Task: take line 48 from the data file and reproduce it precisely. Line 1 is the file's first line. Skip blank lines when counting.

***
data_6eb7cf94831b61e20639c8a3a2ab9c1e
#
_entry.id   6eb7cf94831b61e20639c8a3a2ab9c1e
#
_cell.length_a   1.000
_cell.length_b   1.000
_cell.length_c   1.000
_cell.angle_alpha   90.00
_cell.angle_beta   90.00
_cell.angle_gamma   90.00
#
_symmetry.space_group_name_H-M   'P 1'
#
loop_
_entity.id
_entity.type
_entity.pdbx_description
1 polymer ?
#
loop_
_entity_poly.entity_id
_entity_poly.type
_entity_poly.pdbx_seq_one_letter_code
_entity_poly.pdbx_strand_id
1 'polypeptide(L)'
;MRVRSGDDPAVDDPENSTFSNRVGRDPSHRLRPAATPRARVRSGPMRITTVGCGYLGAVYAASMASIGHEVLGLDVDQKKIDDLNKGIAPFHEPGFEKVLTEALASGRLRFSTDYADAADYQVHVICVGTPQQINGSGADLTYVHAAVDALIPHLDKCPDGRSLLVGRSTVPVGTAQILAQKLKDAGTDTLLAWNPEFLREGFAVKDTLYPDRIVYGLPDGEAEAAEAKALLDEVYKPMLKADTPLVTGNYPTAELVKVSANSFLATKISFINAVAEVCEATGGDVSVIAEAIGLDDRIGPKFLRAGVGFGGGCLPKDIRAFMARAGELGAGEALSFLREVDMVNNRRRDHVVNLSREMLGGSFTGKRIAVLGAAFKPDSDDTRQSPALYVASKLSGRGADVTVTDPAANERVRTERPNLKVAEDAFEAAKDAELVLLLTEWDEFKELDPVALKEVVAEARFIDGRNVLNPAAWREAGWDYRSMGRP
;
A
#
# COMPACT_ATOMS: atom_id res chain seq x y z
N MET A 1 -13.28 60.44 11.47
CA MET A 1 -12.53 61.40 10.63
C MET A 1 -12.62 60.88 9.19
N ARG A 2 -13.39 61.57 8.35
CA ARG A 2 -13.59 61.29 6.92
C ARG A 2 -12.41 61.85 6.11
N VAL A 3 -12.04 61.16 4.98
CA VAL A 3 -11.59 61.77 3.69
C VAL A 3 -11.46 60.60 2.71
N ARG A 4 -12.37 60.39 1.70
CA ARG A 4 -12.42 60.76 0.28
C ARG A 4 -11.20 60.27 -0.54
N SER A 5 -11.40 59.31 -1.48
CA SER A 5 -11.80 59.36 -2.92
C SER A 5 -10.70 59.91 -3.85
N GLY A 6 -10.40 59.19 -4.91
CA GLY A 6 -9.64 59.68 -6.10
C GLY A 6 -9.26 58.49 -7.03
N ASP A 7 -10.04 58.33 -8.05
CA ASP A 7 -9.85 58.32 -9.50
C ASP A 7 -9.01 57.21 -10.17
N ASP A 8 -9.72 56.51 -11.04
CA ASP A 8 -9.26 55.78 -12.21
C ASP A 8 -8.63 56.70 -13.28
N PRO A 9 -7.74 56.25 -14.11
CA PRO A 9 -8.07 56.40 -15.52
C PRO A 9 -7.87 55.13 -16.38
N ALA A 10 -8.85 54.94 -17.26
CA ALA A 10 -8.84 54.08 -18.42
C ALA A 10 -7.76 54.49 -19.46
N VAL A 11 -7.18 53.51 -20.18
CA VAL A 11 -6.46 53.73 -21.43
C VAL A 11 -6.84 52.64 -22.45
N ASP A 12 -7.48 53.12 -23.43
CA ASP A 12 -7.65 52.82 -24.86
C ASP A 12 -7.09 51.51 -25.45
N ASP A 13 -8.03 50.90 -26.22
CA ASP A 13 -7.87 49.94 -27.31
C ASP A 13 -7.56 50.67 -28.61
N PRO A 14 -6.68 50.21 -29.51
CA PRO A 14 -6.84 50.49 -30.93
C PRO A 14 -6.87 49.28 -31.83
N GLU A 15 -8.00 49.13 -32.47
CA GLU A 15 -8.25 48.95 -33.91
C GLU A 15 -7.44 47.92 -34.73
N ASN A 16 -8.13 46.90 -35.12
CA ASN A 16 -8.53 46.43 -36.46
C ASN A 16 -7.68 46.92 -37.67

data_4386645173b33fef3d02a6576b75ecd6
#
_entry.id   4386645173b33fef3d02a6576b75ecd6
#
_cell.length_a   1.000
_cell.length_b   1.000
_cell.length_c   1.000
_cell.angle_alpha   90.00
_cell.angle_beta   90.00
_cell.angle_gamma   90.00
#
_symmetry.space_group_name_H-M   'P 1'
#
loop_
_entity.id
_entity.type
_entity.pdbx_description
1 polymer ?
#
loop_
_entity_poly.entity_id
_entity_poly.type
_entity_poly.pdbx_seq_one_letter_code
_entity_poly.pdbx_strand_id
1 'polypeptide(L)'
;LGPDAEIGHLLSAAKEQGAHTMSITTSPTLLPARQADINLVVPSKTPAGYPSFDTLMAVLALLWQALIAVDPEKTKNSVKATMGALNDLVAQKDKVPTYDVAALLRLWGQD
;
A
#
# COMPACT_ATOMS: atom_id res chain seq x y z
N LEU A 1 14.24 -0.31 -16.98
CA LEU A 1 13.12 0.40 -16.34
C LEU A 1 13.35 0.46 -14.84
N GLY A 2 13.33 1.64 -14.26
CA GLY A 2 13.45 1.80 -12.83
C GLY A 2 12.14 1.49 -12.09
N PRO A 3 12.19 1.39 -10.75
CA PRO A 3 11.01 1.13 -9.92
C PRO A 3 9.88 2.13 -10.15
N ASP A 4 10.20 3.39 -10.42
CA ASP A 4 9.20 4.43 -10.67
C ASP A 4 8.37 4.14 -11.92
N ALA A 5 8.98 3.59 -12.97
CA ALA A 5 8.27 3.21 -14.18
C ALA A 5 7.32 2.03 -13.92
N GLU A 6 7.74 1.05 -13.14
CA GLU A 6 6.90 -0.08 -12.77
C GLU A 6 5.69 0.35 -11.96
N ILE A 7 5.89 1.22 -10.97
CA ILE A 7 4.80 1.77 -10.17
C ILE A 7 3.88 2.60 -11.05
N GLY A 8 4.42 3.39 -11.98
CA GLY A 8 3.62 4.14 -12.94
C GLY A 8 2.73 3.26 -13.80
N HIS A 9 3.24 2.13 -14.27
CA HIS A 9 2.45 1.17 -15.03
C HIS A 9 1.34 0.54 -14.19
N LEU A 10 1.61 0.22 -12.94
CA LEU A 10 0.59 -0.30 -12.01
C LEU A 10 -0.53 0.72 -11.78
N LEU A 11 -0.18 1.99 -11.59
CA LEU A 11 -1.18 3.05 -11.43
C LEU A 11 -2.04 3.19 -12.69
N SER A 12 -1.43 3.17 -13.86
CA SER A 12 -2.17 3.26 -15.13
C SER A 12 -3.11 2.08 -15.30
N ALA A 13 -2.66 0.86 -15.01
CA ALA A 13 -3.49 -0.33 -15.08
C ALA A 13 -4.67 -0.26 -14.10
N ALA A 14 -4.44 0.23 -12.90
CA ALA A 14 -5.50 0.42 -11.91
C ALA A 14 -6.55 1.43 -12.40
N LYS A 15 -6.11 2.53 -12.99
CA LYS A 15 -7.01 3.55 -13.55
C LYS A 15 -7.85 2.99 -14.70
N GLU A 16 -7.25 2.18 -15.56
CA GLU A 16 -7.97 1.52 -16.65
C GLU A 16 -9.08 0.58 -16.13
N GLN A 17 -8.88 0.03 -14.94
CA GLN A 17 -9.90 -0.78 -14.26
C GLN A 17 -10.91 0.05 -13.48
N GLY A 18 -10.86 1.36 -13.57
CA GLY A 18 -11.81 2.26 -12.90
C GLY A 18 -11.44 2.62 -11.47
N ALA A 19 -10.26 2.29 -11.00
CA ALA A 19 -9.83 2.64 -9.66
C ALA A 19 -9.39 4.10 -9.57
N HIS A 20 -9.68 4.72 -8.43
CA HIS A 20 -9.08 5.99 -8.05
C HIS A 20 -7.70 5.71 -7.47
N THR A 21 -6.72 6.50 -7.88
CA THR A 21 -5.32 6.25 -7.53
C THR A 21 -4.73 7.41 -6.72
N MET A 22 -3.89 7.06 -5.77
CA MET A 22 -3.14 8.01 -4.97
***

C GLY A 6 -9.26 58.49 -7.03